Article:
Before long, however, everyone’s suspicions fall upon Dave, who arrived home hours after the murder took place with bloody injuries and unconvincing stories about how he got them. Fact that a second person was killed the same night in the vicinity raises further questions, and Dave’s expressions of insecurity and self-doubt lead a distraught Celeste to confess to Jimmy that she believes her husband killed Katie.
The fatal gears this confession sets in motion leads to a climax and aftermath fraught with terrible ironies, regret and loss, as well as a profound cautionary signal about that hallmark of Eastwood films, extra-legal justice.
Underlying the thick narrative, which scripter Helgeland has skillfully boiled down from Lehane’s nearly 500 pages, are psychological insights that often pivot on how the characters have, and haven’t, changed since childhood. Katie’s spilled blood awakens in Jimmy old behaviors he thought he had left behind. Sean acts as though he were still married, although his pregnant wife left months before and places silent phone calls to him. But the biggest head case is obviously Dave, haunted by his childhood molestation in ways that are just surfacing decades later.
Tale also offers peripheral observations about such other matters as the subtle status distinctions within the longtime Irish neighborhood, now being overtaken by gentrification, and unemphatic notations on generational and racial issues (no fuss at all is made over the change from the novel making the Whitey character black).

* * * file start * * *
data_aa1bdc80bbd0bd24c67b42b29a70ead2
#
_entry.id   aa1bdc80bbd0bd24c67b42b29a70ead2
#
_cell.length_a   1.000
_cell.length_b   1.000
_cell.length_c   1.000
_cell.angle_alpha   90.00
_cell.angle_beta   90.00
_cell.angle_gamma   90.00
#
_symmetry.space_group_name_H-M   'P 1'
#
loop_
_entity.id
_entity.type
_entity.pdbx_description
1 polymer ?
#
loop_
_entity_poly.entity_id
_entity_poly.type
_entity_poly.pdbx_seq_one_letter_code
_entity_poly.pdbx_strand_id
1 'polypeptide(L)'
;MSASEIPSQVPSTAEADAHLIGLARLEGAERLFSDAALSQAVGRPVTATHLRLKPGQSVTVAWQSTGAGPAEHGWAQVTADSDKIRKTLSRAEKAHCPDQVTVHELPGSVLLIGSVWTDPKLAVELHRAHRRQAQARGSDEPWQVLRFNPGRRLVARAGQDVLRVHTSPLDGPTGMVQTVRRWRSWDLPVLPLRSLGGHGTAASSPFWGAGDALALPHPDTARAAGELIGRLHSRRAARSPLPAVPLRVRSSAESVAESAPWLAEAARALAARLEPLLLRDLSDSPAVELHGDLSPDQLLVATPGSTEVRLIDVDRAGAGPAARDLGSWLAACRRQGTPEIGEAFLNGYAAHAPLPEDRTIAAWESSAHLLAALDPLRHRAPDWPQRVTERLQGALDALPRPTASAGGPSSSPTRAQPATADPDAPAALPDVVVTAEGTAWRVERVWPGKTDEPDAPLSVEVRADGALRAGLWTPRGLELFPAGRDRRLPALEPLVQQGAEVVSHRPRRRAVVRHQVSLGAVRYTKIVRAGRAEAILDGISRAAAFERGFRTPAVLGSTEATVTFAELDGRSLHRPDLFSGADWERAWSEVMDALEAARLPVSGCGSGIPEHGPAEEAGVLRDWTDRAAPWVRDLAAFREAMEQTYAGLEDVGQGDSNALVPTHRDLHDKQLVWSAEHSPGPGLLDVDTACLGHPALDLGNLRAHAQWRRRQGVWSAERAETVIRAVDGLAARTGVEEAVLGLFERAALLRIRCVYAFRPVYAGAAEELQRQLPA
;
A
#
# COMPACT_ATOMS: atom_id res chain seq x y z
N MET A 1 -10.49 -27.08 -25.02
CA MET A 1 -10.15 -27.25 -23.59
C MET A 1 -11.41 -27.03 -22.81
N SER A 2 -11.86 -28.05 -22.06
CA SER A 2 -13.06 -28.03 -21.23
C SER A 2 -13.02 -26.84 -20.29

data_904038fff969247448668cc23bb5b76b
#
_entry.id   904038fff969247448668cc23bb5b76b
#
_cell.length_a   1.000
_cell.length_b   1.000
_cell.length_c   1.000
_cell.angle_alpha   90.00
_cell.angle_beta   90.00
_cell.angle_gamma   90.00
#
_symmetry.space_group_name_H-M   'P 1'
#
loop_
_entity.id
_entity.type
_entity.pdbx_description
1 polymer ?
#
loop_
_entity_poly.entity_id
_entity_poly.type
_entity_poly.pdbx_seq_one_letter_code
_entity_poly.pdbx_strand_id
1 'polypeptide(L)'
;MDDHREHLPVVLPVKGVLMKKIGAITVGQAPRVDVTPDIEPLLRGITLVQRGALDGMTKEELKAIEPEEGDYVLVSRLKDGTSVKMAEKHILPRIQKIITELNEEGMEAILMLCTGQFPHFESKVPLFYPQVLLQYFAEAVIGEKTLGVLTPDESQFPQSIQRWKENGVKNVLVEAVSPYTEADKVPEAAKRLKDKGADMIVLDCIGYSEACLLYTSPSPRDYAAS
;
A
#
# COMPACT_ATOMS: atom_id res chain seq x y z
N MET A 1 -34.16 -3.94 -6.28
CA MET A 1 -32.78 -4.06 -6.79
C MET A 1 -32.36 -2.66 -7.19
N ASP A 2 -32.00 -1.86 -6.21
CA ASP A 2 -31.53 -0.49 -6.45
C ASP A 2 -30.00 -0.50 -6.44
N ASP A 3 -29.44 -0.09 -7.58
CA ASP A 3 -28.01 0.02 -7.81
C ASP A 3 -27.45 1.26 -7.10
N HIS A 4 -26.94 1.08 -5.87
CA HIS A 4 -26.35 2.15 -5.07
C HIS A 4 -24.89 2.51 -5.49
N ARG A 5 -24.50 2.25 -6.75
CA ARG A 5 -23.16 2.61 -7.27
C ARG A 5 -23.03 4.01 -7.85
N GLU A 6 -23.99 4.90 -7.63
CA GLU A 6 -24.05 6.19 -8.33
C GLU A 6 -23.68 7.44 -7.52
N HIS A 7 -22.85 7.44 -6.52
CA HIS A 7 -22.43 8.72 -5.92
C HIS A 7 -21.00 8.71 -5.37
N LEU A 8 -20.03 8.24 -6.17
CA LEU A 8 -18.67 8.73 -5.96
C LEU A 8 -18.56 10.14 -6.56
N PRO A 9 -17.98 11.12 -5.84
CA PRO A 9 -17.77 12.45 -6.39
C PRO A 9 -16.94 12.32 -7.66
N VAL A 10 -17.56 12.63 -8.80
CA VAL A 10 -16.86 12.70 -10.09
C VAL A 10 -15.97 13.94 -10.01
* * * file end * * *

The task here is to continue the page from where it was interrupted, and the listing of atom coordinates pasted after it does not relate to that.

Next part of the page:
Eastwood approaches this narratively tangled and emotionally loaded material with calm confidence; in his 24th film as a director, he exerts an evenhanded control that puts the material’s many layers and assorted elements in satisfying perspective and balance, without any feeling of manipulation.
Perhaps because Eastwood has done similar scenes so many times before, and also because the investigative field remains relatively barren for much of the time, the police procedural interludes have a borderline routine feel, and pic’s widescreen compositions are not as sharp or forcefully framed as in some of the director’s previous pics.
Casting is immaculate. Penn is in top form as the reformed hood whose basic instincts overtake him. Robbins surprises with his vulnerability as an unusually inward character still bleeding from old wounds that will never heal. Bacon plays Sean rather like Eastwood himself might have done 30 years back, although Fishburne as his partner has little opportunity to lend anything beyond his considerable presence to a one-dimensional character. Harden notches up the anxiety level as it dawns on her what her husband might have done, while Linney economically conveys the strength of a wife who’s always there for her man when he needs her.
Eastwood’s “The Good, the Bad, and the Ugly” costar Eli Wallach is in for an unbilled cameo as a liquor store owner.
The director, who before has made song contributions to some of his pictures, this time composed the score, which is dominated by a swellingly dramatic main theme. Pic takes good advantage of locations in Boston, where all lensing was done.